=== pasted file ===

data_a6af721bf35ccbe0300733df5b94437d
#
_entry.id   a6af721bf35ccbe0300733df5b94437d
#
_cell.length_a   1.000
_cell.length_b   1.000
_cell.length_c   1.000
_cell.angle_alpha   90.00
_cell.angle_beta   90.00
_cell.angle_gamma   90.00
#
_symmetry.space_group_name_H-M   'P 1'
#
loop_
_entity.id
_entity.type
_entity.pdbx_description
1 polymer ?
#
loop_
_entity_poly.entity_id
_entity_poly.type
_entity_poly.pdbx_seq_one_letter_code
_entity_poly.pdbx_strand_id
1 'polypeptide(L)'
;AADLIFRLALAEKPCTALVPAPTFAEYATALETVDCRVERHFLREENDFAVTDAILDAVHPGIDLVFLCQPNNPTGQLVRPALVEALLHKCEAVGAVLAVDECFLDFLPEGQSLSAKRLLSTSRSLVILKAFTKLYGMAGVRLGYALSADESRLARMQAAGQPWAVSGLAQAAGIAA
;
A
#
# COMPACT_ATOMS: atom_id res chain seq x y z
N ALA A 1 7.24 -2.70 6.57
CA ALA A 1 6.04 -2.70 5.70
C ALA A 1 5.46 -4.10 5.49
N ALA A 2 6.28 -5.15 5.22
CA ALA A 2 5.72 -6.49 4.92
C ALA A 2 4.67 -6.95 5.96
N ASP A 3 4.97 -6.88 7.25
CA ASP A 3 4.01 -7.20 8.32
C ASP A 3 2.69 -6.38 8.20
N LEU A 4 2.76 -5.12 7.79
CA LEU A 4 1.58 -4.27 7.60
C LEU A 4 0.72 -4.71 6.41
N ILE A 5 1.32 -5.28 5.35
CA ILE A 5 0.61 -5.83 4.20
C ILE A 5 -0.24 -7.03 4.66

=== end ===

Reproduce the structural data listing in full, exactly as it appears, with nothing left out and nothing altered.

data_a6af721bf35ccbe0300733df5b94437d
#
_entry.id   a6af721bf35ccbe0300733df5b94437d
#
_cell.length_a   1.000
_cell.length_b   1.000
_cell.length_c   1.000
_cell.angle_alpha   90.00
_cell.angle_beta   90.00
_cell.angle_gamma   90.00
#
_symmetry.space_group_name_H-M   'P 1'
#
loop_
_entity.id
_entity.type
_entity.pdbx_description
1 polymer ?
#
loop_
_entity_poly.entity_id
_entity_poly.type
_entity_poly.pdbx_seq_one_letter_code
_entity_poly.pdbx_strand_id
1 'polypeptide(L)'
;AADLIFRLALAEKPCTALVPAPTFAEYATALETVDCRVERHFLREENDFAVTDAILDAVHPGIDLVFLCQPNNPTGQLVRPALVEALLHKCEAVGAVLAVDECFLDFLPEGQSLSAKRLLSTSRSLVILKAFTKLYGMAGVRLGYALSADESRLARMQAAGQPWAVSGLAQAAGIAA
;
A
#
# COMPACT_ATOMS: atom_id res chain seq x y z
N ALA A 1 7.24 -2.70 6.57
CA ALA A 1 6.04 -2.70 5.70
C ALA A 1 5.46 -4.10 5.49
N ALA A 2 6.28 -5.15 5.22
CA ALA A 2 5.72 -6.49 4.92
C ALA A 2 4.67 -6.95 5.96
N ASP A 3 4.97 -6.88 7.25
CA ASP A 3 4.01 -7.20 8.32
C ASP A 3 2.69 -6.38 8.20
N LEU A 4 2.76 -5.12 7.79
CA LEU A 4 1.58 -4.27 7.60
C LEU A 4 0.72 -4.71 6.41
N ILE A 5 1.32 -5.28 5.35
CA ILE A 5 0.61 -5.83 4.20
C ILE A 5 -0.24 -7.03 4.66